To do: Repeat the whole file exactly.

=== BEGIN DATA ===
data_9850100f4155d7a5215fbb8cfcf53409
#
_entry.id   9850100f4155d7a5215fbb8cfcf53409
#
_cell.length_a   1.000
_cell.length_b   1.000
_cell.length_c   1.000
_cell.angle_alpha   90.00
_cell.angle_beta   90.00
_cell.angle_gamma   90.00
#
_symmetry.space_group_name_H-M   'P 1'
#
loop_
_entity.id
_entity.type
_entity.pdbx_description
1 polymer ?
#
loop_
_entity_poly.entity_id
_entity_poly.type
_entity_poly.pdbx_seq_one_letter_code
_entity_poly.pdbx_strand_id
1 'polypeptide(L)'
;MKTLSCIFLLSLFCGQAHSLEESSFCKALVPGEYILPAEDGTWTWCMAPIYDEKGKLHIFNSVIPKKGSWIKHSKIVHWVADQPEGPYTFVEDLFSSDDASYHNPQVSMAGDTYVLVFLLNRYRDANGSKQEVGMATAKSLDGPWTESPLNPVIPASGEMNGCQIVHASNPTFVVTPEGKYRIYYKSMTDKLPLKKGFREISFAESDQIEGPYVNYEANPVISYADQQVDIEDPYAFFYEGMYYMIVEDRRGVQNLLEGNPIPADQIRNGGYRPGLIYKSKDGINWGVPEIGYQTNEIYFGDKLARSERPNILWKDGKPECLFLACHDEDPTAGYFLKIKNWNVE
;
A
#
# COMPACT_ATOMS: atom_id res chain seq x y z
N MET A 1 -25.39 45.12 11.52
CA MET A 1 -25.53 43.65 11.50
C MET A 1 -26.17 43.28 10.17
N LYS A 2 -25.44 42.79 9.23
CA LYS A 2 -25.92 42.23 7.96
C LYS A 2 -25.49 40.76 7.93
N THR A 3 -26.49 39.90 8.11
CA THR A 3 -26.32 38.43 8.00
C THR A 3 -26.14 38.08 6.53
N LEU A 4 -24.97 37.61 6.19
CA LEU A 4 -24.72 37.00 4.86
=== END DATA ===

data_9850100f4155d7a5215fbb8cfcf53409
#
_entry.id   9850100f4155d7a5215fbb8cfcf53409
#
_cell.length_a   1.000
_cell.length_b   1.000
_cell.length_c   1.000
_cell.angle_alpha   90.00
_cell.angle_beta   90.00
_cell.angle_gamma   90.00
#
_symmetry.space_group_name_H-M   'P 1'
#
loop_
_entity.id
_entity.type
_entity.pdbx_description
1 polymer ?
#
loop_
_entity_poly.entity_id
_entity_poly.type
_entity_poly.pdbx_seq_one_letter_code
_entity_poly.pdbx_strand_id
1 'polypeptide(L)'
;MKTLSCIFLLSLFCGQAHSLEESSFCKALVPGEYILPAEDGTWTWCMAPIYDEKGKLHIFNSVIPKKGSWIKHSKIVHWVADQPEGPYTFVEDLFSSDDASYHNPQVSMAGDTYVLVFLLNRYRDANGSKQEVGMATAKSLDGPWTESPLNPVIPASGEMNGCQIVHASNPTFVVTPEGKYRIYYKSMTDKLPLKKGFREISFAESDQIEGPYVNYEANPVISYADQQVDIEDPYAFFYEGMYYMIVEDRRGVQNLLEGNPIPADQIRNGGYRPGLIYKSKDGINWGVPEIGYQTNEIYFGDKLARSERPNILWKDGKPECLFLACHDEDPTAGYFLKIKNWNVE
;
A
#
# COMPACT_ATOMS: atom_id res chain seq x y z
N MET A 1 -25.39 45.12 11.52
CA MET A 1 -25.53 43.65 11.50
C MET A 1 -26.17 43.28 10.17
N LYS A 2 -25.44 42.79 9.23
CA LYS A 2 -25.92 42.23 7.96
C LYS A 2 -25.49 40.76 7.93
N THR A 3 -26.49 39.90 8.11
CA THR A 3 -26.32 38.43 8.00
C THR A 3 -26.14 38.08 6.53
N LEU A 4 -24.97 37.61 6.19
CA LEU A 4 -24.72 37.00 4.86